The rise of a frictionless business model…
Long before it was possible to “CC” an infinite number of recipients on virtually any and all electronic communications, a so-called “carbon copy” was the circulation method of old typed, or written documents, placed over carbon paper and the under-copy sheet itself. When copies of business letters were so produced, it was customary to use the acronym "CC," before a colon, and below the writer's signature, to inform the principal recipient that carbon copies had been made and distributed to the parties listed after the colon (Source: Wikipedia, December 2020).
Obviously, in today’s digital world, the idea of a physical carbon copy seems downright prehistoric. Even familiar marketing channels, like radio and television, are flirting with obsolescence, at least as far as new advertising dollars are concerned. Given that the cost of being added to the distribution list of an email, or social media post, is virtually nothing, there’s no wonder that your inbox/home feed is persistently jampacked with new material. But today, we find that the world is increasingly distributing not just information, but goods and services, as though using a digital “CC: All” model. That’s to say an economic model that is effectively frictionless, and costless, in a growing number of industries, for the marginal user/customer/subscriber. Indeed, anyone with connectivity can communicate, advertise and interface today with extraordinary ubiquity, and at virtually no cost. This was the case before the 2020 pandemic completely turbocharged this phenomenon, which leaves profound implications for the post-pandemic world.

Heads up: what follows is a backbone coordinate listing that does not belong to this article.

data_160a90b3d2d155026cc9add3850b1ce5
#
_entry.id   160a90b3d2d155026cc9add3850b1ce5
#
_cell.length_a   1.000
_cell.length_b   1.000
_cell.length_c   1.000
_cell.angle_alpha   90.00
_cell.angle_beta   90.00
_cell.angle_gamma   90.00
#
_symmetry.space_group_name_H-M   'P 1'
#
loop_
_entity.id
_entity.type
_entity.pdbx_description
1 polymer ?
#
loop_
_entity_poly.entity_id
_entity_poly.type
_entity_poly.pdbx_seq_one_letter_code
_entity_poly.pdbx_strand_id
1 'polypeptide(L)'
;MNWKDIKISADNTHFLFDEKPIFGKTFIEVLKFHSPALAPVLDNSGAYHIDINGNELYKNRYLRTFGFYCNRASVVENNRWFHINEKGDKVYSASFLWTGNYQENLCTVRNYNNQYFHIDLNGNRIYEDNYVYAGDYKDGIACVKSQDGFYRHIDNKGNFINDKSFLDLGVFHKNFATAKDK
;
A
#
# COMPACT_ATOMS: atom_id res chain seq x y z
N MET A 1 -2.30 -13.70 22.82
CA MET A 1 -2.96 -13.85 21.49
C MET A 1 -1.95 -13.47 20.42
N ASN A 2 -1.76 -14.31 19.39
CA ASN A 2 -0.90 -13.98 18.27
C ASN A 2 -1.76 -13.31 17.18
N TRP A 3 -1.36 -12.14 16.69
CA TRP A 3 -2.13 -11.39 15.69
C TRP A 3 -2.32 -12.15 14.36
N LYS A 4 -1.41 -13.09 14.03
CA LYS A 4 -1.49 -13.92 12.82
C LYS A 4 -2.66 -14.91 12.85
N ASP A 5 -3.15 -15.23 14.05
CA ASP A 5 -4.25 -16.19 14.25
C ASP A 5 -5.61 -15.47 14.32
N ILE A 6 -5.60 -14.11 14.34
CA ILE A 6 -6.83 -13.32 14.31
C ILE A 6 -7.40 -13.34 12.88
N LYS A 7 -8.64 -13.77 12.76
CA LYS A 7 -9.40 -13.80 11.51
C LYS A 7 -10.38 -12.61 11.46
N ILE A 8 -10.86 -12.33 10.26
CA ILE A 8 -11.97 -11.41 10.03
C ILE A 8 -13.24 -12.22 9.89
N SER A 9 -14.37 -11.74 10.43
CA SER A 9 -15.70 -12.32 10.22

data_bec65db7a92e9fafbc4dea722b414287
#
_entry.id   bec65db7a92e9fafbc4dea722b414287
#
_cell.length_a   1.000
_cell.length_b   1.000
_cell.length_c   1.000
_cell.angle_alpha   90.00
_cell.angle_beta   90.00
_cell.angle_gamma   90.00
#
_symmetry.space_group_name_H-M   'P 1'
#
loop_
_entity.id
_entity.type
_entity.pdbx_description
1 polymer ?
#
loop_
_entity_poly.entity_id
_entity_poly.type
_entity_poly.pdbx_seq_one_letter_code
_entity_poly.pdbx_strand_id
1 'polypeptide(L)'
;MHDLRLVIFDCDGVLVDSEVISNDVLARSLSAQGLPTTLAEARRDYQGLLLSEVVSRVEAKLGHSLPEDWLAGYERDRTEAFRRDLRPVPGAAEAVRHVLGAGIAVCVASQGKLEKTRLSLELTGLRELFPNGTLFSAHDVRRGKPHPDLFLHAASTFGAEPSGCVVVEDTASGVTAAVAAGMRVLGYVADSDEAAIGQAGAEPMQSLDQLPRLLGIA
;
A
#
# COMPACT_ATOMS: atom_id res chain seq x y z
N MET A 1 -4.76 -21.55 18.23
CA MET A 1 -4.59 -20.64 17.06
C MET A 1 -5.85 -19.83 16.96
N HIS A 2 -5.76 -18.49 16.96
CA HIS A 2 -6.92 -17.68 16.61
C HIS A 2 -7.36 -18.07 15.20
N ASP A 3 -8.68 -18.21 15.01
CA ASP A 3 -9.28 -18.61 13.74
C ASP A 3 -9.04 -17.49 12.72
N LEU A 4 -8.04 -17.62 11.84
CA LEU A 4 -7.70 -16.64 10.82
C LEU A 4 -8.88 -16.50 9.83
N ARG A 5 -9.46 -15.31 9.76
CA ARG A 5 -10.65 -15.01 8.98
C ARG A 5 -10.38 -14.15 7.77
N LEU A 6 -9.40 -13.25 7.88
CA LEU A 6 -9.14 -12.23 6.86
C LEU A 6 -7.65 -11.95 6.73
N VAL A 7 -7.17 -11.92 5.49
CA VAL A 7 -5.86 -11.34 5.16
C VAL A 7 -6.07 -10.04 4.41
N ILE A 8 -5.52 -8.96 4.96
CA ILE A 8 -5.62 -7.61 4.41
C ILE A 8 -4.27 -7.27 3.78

…Meets with unprecedented policy stimulus
With recent announcements about positive vaccine efficacy, combined with visibility around a credible distribution plan that can eventually create herd immunity, the pandemic era is likely close to its last innings. And thanks to historic stimulus in reaction to the onset of the pandemic, the real economy that is emerging from this crisis has a tremendous amount of underappreciated momentum. Major developed market (DM) central banks have increased global liquidity by a staggering $7.5 trillion in 2020, according to data from the Federal Reserve, the Congressional Budget Office and Bloomberg, representing nearly 30% year-over-year growth from an already large stockpile. Moreover, the pandemic version of quantitative easing (QE) has facilitated direct injections of liquidity to the real economy via monetized deficits. In fact, U.S. money supply (as measured by M2) has grown by nearly 25% during 2020, shattering previous records. Direct injections of broad money by central banks are perhaps the single most potent monetary policy tool in the modern economy. It is likely that mean-reverting velocity in a post-election, and eventually post-pandemic, world will catalyze that injected broad money to create some truly impressive nominal GDP growth going forward. It is also likely that still more doses of policy stimulus are in store for 2021.